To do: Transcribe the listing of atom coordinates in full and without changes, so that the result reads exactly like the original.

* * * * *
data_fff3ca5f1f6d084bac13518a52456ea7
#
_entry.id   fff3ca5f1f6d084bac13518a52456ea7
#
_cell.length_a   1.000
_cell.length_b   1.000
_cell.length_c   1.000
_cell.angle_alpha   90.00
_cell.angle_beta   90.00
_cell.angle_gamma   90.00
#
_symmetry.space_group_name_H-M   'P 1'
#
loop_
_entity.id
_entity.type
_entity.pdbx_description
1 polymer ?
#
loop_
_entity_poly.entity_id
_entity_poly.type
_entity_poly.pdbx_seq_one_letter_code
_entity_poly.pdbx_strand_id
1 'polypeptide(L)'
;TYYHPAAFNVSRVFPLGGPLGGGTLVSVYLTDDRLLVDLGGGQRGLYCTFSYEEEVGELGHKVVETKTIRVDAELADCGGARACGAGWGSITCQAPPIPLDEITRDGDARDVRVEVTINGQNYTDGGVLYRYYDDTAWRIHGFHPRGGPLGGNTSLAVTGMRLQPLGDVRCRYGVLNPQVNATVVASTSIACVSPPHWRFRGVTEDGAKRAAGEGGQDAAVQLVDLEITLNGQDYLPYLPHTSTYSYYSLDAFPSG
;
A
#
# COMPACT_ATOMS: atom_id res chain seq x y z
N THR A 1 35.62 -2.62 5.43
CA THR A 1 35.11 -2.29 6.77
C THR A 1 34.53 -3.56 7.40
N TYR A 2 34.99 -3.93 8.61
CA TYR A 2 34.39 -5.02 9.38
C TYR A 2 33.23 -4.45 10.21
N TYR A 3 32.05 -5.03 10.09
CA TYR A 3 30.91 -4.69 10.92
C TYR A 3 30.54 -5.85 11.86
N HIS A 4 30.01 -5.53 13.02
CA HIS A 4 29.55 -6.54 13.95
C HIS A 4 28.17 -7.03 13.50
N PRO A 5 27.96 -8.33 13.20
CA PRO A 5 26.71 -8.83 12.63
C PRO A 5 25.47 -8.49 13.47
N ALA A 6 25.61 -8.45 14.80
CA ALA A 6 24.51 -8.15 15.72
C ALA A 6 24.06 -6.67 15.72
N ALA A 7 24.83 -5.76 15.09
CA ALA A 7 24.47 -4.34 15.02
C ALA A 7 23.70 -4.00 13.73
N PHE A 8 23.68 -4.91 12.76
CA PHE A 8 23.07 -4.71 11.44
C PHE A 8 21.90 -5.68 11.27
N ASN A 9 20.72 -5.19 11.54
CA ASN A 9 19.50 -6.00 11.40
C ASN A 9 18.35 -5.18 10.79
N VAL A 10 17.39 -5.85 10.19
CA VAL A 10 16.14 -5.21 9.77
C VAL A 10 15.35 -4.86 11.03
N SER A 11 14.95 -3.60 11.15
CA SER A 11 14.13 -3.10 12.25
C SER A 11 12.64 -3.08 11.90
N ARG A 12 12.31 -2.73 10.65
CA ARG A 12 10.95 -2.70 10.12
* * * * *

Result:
data_fff3ca5f1f6d084bac13518a52456ea7
#
_entry.id   fff3ca5f1f6d084bac13518a52456ea7
#
_cell.length_a   1.000
_cell.length_b   1.000
_cell.length_c   1.000
_cell.angle_alpha   90.00
_cell.angle_beta   90.00
_cell.angle_gamma   90.00
#
_symmetry.space_group_name_H-M   'P 1'
#
loop_
_entity.id
_entity.type
_entity.pdbx_description
1 polymer ?
#
loop_
_entity_poly.entity_id
_entity_poly.type
_entity_poly.pdbx_seq_one_letter_code
_entity_poly.pdbx_strand_id
1 'polypeptide(L)'
;TYYHPAAFNVSRVFPLGGPLGGGTLVSVYLTDDRLLVDLGGGQRGLYCTFSYEEEVGELGHKVVETKTIRVDAELADCGGARACGAGWGSITCQAPPIPLDEITRDGDARDVRVEVTINGQNYTDGGVLYRYYDDTAWRIHGFHPRGGPLGGNTSLAVTGMRLQPLGDVRCRYGVLNPQVNATVVASTSIACVSPPHWRFRGVTEDGAKRAAGEGGQDAAVQLVDLEITLNGQDYLPYLPHTSTYSYYSLDAFPSG
;
A
#
# COMPACT_ATOMS: atom_id res chain seq x y z
N THR A 1 35.62 -2.62 5.43
CA THR A 1 35.11 -2.29 6.77
C THR A 1 34.53 -3.56 7.40
N TYR A 2 34.99 -3.93 8.61
CA TYR A 2 34.39 -5.02 9.38
C TYR A 2 33.23 -4.45 10.21
N TYR A 3 32.05 -5.03 10.09
CA TYR A 3 30.91 -4.69 10.92
C TYR A 3 30.54 -5.85 11.86
N HIS A 4 30.01 -5.53 13.02
CA HIS A 4 29.55 -6.54 13.95
C HIS A 4 28.17 -7.03 13.50
N PRO A 5 27.96 -8.33 13.20
CA PRO A 5 26.71 -8.83 12.63
C PRO A 5 25.47 -8.49 13.47
N ALA A 6 25.61 -8.45 14.80
CA ALA A 6 24.51 -8.15 15.72
C ALA A 6 24.06 -6.67 15.72
N ALA A 7 24.83 -5.76 15.09
CA ALA A 7 24.47 -4.34 15.02
C ALA A 7 23.70 -4.00 13.73
N PHE A 8 23.68 -4.91 12.76
CA PHE A 8 23.07 -4.71 11.44
C PHE A 8 21.90 -5.68 11.27
N ASN A 9 20.72 -5.19 11.54
CA ASN A 9 19.50 -6.00 11.40
C ASN A 9 18.35 -5.18 10.79
N VAL A 10 17.39 -5.85 10.19
CA VAL A 10 16.14 -5.21 9.77
C VAL A 10 15.35 -4.86 11.03
N SER A 11 14.95 -3.60 11.15
CA SER A 11 14.13 -3.10 12.25
C SER A 11 12.64 -3.08 11.90
N ARG A 12 12.31 -2.73 10.65
CA ARG A 12 10.95 -2.70 10.12